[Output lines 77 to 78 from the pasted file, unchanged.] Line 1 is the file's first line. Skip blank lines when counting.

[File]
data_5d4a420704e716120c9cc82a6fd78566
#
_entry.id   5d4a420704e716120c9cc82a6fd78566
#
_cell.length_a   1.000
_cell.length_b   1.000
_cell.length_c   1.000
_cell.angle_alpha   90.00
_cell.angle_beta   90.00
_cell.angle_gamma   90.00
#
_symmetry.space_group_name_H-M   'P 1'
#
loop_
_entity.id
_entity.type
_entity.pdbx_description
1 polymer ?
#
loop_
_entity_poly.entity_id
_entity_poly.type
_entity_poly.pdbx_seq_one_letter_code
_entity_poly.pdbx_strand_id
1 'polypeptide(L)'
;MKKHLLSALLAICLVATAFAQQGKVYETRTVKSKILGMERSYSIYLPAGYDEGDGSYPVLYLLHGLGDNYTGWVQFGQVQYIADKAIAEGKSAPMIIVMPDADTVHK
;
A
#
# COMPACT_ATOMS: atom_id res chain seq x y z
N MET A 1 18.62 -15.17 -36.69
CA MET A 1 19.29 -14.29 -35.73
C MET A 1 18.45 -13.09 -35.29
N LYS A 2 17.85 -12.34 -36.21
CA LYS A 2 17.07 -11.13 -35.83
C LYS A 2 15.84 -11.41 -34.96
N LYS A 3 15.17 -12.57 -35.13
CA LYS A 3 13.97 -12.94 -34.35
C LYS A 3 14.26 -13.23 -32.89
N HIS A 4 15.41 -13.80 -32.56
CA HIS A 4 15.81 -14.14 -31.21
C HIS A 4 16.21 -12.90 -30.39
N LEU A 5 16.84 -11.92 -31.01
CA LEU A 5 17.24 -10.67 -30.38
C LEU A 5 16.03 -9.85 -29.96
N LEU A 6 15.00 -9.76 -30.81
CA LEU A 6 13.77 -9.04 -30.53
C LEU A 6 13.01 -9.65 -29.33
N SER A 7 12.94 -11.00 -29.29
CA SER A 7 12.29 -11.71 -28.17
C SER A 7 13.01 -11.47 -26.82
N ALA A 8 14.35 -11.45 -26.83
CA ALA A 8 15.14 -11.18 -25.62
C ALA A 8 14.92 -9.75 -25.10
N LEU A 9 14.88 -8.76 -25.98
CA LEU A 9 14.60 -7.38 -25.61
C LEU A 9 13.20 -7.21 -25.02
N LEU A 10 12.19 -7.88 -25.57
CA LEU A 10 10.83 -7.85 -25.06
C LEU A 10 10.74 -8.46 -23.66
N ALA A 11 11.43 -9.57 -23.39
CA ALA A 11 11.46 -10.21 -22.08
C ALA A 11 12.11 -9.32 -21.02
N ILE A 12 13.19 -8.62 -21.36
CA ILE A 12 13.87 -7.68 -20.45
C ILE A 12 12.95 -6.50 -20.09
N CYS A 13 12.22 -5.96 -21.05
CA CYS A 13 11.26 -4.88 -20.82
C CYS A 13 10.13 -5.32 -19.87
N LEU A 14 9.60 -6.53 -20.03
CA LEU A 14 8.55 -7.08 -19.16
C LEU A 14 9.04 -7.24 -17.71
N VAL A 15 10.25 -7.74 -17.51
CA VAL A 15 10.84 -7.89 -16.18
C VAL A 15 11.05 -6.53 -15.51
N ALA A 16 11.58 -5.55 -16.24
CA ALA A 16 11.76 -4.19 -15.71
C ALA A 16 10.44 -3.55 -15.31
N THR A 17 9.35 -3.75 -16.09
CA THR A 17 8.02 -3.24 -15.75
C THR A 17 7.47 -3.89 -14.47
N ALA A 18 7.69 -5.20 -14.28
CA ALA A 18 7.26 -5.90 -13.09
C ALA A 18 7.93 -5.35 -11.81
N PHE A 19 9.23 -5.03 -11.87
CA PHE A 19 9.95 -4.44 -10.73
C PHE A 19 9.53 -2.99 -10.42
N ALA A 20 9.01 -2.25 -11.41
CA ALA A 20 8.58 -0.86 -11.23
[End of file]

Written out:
CA ALA A 16 11.76 -4.19 -15.71
C ALA A 16 10.44 -3.55 -15.31